responses are overdue, they are severe and lead to energy price spikes
The other route to the future is less painful, even if the start is
more disorderly. This Blueprints scenario sees numerous coalitions
emerging to take on the challenges of economic development, energy
security and environmental pollution through cross-border cooperation.
Much innovation occurs at the local level, as major cities develop
links with industry to reduce local emissions. National governments
introduce efficiency standards, taxes and other policy instruments to
improve the environmental performance of buildings, vehicles and
As calls for harmonization increase, policies converge across the
globe. Cap-and-trade mechanisms that put a cost on industrial CO 2
emissions gain international acceptance. Rising CO2 prices accelerate
innovation, spawning breakthroughs. A growing number of cars are
powered by electricity and hydrogen, while industrial facilities are
fitted with technology to capture CO 2 and store it underground.
Against the backdrop of these two equally plausible scenarios, we will
only know in a few years whether December's Bali declaration on
climate change was just rhetoric or the beginning of a global effort
to counter it. Much will depend on how attitudes evolve in Beijing,
Brussels, New Delhi and Washington.
Shell traditionally uses its scenarios to prepare for the future
without expressing a preference for one over another. But, faced with
the need to manage climate risk for our investors and our
grandchildren, we believe the Blueprints outcomes provide the best
balance between economy, energy and environment.
For a second opinion, we appealed to climate change calculations made
at the Massachusetts Institute of Technology. These calculations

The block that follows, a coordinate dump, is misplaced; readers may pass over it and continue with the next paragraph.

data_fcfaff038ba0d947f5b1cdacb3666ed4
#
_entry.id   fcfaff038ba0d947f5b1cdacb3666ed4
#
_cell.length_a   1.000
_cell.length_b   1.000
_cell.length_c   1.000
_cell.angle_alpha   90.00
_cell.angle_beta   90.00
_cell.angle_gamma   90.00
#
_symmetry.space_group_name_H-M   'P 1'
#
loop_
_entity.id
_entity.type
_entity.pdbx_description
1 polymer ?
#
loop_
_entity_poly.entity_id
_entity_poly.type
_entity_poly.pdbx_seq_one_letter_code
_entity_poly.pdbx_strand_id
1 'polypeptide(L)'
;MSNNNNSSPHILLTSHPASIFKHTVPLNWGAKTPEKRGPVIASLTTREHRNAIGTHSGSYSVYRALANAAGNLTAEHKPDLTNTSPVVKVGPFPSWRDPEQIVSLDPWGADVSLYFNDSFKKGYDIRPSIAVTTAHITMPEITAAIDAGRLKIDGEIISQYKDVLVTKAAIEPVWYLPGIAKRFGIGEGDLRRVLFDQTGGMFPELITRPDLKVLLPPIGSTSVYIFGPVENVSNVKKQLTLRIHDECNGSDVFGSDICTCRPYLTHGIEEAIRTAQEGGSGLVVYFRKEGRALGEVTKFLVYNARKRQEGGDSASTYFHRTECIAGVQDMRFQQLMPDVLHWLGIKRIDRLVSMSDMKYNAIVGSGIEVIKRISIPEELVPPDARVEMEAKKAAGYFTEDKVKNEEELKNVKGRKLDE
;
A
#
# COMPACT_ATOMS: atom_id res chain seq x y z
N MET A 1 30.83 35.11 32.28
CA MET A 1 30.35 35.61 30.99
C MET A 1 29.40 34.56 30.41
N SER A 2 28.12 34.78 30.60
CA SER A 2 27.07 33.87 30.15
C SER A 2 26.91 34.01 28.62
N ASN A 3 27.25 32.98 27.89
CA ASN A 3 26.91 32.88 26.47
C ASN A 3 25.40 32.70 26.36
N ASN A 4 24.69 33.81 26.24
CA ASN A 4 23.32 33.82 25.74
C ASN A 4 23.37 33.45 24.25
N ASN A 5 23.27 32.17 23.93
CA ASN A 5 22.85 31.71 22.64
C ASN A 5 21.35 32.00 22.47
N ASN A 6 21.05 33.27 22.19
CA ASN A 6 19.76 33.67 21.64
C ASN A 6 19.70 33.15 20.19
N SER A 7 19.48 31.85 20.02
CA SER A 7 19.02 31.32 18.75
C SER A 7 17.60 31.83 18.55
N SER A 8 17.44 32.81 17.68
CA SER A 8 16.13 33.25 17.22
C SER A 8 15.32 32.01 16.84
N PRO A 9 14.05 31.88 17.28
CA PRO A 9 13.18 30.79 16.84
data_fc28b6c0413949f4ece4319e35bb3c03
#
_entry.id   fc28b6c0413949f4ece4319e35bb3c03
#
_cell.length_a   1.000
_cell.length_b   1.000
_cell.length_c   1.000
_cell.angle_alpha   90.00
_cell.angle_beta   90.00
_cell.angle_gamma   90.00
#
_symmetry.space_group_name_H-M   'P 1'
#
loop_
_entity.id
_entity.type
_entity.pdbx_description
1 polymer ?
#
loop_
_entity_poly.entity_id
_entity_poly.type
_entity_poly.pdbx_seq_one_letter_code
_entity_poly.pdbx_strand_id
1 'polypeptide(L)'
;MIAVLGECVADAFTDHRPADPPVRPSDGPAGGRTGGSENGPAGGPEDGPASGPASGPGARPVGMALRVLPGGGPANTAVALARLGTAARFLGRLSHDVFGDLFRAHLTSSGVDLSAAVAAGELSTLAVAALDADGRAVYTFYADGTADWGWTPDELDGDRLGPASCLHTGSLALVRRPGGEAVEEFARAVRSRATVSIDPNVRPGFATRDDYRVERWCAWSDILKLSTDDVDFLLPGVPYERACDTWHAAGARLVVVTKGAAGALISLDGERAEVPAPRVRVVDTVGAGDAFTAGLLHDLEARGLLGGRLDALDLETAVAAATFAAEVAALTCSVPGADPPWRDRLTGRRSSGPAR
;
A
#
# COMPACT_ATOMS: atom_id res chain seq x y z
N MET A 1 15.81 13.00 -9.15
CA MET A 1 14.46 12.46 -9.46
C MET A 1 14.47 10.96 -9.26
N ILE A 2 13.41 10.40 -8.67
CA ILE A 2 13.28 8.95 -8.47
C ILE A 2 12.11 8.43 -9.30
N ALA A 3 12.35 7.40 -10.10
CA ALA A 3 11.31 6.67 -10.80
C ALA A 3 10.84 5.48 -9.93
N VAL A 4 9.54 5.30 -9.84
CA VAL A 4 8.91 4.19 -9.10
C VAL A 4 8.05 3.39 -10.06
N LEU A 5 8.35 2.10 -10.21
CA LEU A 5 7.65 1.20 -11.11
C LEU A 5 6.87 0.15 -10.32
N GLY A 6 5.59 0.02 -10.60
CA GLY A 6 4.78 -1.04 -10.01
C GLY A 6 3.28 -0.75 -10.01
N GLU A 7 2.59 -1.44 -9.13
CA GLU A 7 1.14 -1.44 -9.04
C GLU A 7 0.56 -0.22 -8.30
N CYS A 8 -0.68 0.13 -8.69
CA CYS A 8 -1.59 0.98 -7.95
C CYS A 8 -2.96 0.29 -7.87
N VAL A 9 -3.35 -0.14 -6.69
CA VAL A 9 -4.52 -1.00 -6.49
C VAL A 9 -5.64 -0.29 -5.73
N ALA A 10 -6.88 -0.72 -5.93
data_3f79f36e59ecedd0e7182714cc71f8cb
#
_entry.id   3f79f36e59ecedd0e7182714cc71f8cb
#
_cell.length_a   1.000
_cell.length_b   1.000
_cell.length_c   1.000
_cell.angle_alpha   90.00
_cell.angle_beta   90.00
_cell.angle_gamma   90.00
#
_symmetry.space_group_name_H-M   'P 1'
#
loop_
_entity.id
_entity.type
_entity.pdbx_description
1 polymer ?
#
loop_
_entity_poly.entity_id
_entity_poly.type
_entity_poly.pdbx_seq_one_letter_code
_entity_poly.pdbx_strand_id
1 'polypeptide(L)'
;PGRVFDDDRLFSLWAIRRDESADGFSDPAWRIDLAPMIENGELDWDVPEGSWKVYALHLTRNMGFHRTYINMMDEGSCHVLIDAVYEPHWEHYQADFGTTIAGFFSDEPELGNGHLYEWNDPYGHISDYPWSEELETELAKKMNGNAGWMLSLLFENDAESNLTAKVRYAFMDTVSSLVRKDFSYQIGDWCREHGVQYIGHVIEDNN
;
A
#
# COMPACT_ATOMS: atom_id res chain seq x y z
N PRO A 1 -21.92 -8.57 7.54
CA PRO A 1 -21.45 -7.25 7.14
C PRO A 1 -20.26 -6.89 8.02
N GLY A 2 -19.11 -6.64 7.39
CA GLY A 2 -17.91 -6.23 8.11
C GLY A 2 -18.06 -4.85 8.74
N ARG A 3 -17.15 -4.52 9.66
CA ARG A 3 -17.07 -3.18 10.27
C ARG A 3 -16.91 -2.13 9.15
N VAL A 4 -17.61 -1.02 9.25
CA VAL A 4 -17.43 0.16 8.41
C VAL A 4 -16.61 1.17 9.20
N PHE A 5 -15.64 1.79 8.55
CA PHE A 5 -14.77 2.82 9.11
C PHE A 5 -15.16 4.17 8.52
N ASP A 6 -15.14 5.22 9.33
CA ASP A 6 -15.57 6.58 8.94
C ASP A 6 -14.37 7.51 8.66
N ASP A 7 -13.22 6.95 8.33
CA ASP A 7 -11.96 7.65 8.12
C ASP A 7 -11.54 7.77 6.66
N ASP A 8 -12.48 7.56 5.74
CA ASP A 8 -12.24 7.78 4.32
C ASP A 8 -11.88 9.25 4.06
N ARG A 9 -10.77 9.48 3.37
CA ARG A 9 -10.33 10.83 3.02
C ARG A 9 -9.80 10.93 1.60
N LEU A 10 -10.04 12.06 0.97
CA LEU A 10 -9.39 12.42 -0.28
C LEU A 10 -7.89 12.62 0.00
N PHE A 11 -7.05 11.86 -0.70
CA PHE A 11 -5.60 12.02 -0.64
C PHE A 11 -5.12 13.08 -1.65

indicate that a Blueprints world with CO2 capture and storage results
in the least amount of climate change, provided emissions of other
major manmade greenhouse gases are similarly reduced.
The sobering reality is that the Blueprints scenario will only come to
pass if policymakers agree a global approach to emissions trading and
actively promote energy efficiency and new technology in four sectors:
heat and power generation, industry, mobility and buildings. It will
be hard work and there is little time.
For instance, Blueprints assumes CO2 is captured at 90% of all coal-
and gas-fired power plants in developed countries in 2050, plus at
least 50% of those in non-OECD countries. Today, there are none. Since
CO2 capture and storage adds cost and brings no revenues , government
support is needed to make it happen quickly on a scale large enough to
affect global emissions. At the very least, companies should earn
carbon credits for the CO2 they capture and store.
Blueprints will not be easy. But it offers the world the best chance
of reaching a sustainable energy future unscathed, so we should
explore this route with the same ingenuity and persistence that put
humans on the moon and created the digital age.
The world faces a long voyage before it reaches a low-carbon energy
system. Companies can suggest possible routes to get there, but
governments are in the driving seat. And governments will determine
whether we should prepare for a bitter competition or a true team effort.
That is the article, and how I see our challenges and opportunities. I
look forward to hearing how you see the situation (please be concise).
Jeroen van der Veer, Chief Executive